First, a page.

Otium Restaurant Again, our plates were changed for clean ones and our water glasses were refilled before bringing our pasta dish, the Cresti Di Galli, which means head of the rooster in Italian. The pasta was aptly named because each piece looked like a cockscomb, the fleshy, red crown that tops the head of a rooster. Served in an earthy ceramic bowl was a Puttanesca typically made with tomatoes, olives, and capers. This version had green olive halves, minced Kalamatas, and chunks of fresh tomatoes sautéed in olive oil and garnished with fresh basil leaves and the airy tops of fennel.

At Otium, many of the tomatoes served were heirloom and so were some of the serving pieces that may have come from great grandma's worn silver collection. Most of the silver had worn away, but the pieces were still so attractive and eye appealing no one wanted to toss them out. They had found a new home where they are still loved and valued.

With the last bite of pasta so hearty and satisfying, we knew our meal had concluded. Each of the dishes we ordered might be considered small plates, yet each was the perfect size for the two of us to share.

Blair apologized there were no vegan desserts but he could bring a bowl of fresh Cherries and Berries. We're glad we didn't resist because that was no ordinary bowl of berries. Making it special were macerated cherries and slices of candied rhubarb scattered among the bright red raspberries and strawberries accented with jumbo blackberries. To give they eyes an extra little treat, the chef added a few leaves of baby sorrel with burgundy red veins.

Otium Restaurant Stephen, another server, said he had a few minutes and invited us to see the rooftop patio and herb garden not yet open until the summer weather arrives. We followed him up the stairs to an open-air patio that seats about 40 diners. The view was spectacular, but most striking was the untraditional herb garden where countless herbs of every variety, shape, size, and color were planted not on the ground in soil, but growing out of holes in tall, white, vertical cylinders. The plants were nurtured and fed hydroponically and looked as robust as any grown in soil.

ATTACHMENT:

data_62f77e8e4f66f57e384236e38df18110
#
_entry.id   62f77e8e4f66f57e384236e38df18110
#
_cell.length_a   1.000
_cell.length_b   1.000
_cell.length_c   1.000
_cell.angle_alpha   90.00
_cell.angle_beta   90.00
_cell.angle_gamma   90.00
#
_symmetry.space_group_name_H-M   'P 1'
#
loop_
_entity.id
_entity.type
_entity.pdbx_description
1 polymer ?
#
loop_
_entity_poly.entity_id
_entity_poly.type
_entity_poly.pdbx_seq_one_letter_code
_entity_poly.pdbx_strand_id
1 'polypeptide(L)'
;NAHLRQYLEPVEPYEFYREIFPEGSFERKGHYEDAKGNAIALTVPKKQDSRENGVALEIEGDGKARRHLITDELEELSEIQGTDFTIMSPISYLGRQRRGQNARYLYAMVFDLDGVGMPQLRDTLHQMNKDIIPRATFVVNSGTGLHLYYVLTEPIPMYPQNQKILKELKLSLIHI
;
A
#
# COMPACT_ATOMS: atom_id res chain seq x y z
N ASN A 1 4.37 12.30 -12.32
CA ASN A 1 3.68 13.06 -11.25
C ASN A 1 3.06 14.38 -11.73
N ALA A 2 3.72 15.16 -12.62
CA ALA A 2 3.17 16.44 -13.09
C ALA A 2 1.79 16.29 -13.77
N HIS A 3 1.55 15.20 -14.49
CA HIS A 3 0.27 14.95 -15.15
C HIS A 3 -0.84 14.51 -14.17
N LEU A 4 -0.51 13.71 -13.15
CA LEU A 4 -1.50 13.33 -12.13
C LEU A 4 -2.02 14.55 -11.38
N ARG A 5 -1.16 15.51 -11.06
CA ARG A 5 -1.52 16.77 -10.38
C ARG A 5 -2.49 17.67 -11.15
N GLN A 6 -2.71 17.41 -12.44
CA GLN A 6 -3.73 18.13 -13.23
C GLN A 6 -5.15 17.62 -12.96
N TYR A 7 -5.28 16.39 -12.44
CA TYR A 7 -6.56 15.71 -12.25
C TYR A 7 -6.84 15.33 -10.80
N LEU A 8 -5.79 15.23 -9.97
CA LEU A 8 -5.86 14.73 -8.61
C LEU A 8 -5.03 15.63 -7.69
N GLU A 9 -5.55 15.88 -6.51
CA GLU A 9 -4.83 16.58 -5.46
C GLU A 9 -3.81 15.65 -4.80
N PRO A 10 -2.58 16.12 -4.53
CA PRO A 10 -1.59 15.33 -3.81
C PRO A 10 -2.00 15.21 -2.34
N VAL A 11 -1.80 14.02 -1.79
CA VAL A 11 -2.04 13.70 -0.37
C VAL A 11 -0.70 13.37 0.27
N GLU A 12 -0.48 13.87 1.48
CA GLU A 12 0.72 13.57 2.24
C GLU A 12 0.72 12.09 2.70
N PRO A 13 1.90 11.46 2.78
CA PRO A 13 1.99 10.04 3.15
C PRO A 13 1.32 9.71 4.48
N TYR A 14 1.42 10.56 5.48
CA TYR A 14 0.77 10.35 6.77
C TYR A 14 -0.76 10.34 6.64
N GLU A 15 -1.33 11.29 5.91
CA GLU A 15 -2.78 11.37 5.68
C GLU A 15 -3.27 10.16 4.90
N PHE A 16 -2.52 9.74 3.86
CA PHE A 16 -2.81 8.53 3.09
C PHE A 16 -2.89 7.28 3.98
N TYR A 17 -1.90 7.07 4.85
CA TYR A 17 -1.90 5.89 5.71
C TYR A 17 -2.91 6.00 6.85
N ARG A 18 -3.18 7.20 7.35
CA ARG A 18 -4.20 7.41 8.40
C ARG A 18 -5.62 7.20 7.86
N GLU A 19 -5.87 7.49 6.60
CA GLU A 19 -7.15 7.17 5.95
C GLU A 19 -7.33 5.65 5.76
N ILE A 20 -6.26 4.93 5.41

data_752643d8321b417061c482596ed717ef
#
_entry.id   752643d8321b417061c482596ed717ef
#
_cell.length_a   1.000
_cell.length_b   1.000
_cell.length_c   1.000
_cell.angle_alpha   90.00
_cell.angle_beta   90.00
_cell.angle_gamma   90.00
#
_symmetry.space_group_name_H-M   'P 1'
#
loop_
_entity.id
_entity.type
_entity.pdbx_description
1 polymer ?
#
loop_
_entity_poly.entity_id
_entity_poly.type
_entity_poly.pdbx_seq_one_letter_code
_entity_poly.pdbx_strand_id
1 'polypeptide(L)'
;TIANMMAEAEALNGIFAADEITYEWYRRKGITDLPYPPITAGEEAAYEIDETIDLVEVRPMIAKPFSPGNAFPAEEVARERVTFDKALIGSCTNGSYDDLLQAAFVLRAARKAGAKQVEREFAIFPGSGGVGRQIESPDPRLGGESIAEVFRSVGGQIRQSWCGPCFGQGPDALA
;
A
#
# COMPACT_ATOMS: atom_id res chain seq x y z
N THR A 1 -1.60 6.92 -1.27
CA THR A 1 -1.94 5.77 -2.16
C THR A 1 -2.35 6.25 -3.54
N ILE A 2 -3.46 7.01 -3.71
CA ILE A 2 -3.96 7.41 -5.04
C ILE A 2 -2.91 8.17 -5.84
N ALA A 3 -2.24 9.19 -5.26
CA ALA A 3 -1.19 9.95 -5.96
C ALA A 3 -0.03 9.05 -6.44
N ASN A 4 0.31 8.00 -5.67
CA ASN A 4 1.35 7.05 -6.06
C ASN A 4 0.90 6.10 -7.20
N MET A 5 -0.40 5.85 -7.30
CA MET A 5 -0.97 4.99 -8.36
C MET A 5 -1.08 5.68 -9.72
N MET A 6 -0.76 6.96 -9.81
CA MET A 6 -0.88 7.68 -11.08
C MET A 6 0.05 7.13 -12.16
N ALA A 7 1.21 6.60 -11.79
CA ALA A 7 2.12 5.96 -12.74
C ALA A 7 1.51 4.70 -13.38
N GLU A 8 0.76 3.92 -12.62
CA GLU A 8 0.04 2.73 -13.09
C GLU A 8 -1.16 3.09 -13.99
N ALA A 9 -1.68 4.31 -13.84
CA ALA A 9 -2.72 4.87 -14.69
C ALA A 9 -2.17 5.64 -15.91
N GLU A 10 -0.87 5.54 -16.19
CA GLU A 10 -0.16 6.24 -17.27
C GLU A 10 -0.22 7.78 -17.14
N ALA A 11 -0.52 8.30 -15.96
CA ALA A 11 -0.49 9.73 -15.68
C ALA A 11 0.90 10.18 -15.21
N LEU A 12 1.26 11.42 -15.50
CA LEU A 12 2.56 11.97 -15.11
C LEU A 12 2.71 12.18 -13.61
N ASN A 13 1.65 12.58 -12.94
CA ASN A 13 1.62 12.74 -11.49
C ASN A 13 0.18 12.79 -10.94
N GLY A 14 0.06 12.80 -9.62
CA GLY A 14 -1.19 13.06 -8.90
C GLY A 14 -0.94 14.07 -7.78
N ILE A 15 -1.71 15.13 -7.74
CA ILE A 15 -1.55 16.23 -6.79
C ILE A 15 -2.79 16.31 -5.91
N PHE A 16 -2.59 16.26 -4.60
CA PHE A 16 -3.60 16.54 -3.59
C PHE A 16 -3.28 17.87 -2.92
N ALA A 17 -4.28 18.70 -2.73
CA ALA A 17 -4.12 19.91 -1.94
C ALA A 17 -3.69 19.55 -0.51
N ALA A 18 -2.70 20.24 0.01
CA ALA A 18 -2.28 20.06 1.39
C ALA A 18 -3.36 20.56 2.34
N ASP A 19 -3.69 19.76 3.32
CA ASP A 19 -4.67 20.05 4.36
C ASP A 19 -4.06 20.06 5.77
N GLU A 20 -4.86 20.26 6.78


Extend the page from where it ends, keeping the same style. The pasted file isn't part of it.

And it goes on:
Then, our friendly guide asked if we would like to meet Chef Timothy Hollingsworth, the executive chef and owner of Otium. The chef was warm and gracious and surprised us when he said he had jumped onto the vegan path for the last three weeks. He expressed familiar words when he volunteered that he felt lighter and more energetic.

Chef Timothy has a flair for inventive dishes, both vegan and non-vegan creations, that not only taste delicious, but also look irresistibly tempting. He seasons his foods with delightful flavor highlights and flourishes them with unique herbs. The large party at the tables nearby ordered Whipped Lardo, Brioche, Egg, Truffle, definitely a non-vegan starter but so attractive we asked if we could take a photo.

Learning his craft working 13 years under the guidance of Chef Thomas Keller of the French Laundry in Napa, California, Chef Timothy rose to Chef de Cuisine, then Sous Chef. In 2010 he won two Rising Star Chef of the Year awards, one from the James Beard Foundation and the other from the San Francisco Chronicle. The menu at Otium serves as an impressive resume demonstrating his skills at creating dynamic dishes, yet he never attended culinary school.

Otium Restaurant
The menu doesn't list items under separate categories like starters, soups, salads, and entrees. It's simply one long list. Here are our dishes: Little Gem Salad $16, Cauliflower $14, Falafel $16, Cresti Di Galli Pasta $18, plus our Cherries and Berries not on the menu. Our total came to $95 including tax and an 18% service charge.

We're glad we came early in the evening for a quieter dining experience. Between the contemporary music and a room full of chatty diners, it can get pretty noisy once the restaurant fills up. Still, Otium is an exciting and intriguing place for everyone, including vegans, to dine and experience exceptional cuisine and outstanding service the way it ought to be.